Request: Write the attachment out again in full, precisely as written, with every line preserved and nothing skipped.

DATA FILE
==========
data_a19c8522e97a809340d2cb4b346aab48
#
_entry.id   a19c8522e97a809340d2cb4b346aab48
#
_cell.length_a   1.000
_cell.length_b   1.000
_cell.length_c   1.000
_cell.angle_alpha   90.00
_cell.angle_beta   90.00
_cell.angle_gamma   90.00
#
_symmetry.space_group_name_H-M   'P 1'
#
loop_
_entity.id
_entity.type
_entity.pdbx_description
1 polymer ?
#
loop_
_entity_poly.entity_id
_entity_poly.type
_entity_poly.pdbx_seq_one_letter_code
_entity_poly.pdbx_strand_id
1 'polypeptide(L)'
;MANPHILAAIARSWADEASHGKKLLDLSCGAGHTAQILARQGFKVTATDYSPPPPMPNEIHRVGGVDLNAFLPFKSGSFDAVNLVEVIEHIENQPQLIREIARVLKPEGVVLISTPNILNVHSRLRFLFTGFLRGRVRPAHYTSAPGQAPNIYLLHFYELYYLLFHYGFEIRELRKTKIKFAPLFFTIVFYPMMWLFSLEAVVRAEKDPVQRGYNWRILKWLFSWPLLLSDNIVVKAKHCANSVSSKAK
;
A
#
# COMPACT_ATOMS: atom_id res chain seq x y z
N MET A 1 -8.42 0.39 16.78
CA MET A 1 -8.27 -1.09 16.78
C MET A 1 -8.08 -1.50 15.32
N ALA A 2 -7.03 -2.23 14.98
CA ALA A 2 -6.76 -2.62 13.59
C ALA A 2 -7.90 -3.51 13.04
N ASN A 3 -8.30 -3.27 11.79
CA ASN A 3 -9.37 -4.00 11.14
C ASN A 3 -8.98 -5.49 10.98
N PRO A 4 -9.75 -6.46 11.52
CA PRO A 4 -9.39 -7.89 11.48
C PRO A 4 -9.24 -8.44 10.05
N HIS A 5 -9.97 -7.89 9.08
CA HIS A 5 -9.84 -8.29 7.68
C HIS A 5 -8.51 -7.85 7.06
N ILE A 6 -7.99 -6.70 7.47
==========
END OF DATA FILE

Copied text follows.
data_a19c8522e97a809340d2cb4b346aab48
#
_entry.id   a19c8522e97a809340d2cb4b346aab48
#
_cell.length_a   1.000
_cell.length_b   1.000
_cell.length_c   1.000
_cell.angle_alpha   90.00
_cell.angle_beta   90.00
_cell.angle_gamma   90.00
#
_symmetry.space_group_name_H-M   'P 1'
#
loop_
_entity.id
_entity.type
_entity.pdbx_description
1 polymer ?
#
loop_
_entity_poly.entity_id
_entity_poly.type
_entity_poly.pdbx_seq_one_letter_code
_entity_poly.pdbx_strand_id
1 'polypeptide(L)'
;MANPHILAAIARSWADEASHGKKLLDLSCGAGHTAQILARQGFKVTATDYSPPPPMPNEIHRVGGVDLNAFLPFKSGSFDAVNLVEVIEHIENQPQLIREIARVLKPEGVVLISTPNILNVHSRLRFLFTGFLRGRVRPAHYTSAPGQAPNIYLLHFYELYYLLFHYGFEIRELRKTKIKFAPLFFTIVFYPMMWLFSLEAVVRAEKDPVQRGYNWRILKWLFSWPLLLSDNIVVKAKHCANSVSSKAK
;
A
#
# COMPACT_ATOMS: atom_id res chain seq x y z
N MET A 1 -8.42 0.39 16.78
CA MET A 1 -8.27 -1.09 16.78
C MET A 1 -8.08 -1.50 15.32
N ALA A 2 -7.03 -2.23 14.98
CA ALA A 2 -6.76 -2.62 13.59
C ALA A 2 -7.90 -3.51 13.04
N ASN A 3 -8.30 -3.27 11.79
CA ASN A 3 -9.37 -4.00 11.14
C ASN A 3 -8.98 -5.49 10.98
N PRO A 4 -9.75 -6.46 11.52
CA PRO A 4 -9.39 -7.89 11.48
C PRO A 4 -9.24 -8.44 10.05
N HIS A 5 -9.97 -7.89 9.08
CA HIS A 5 -9.84 -8.29 7.68
C HIS A 5 -8.51 -7.85 7.06
N ILE A 6 -7.99 -6.70 7.47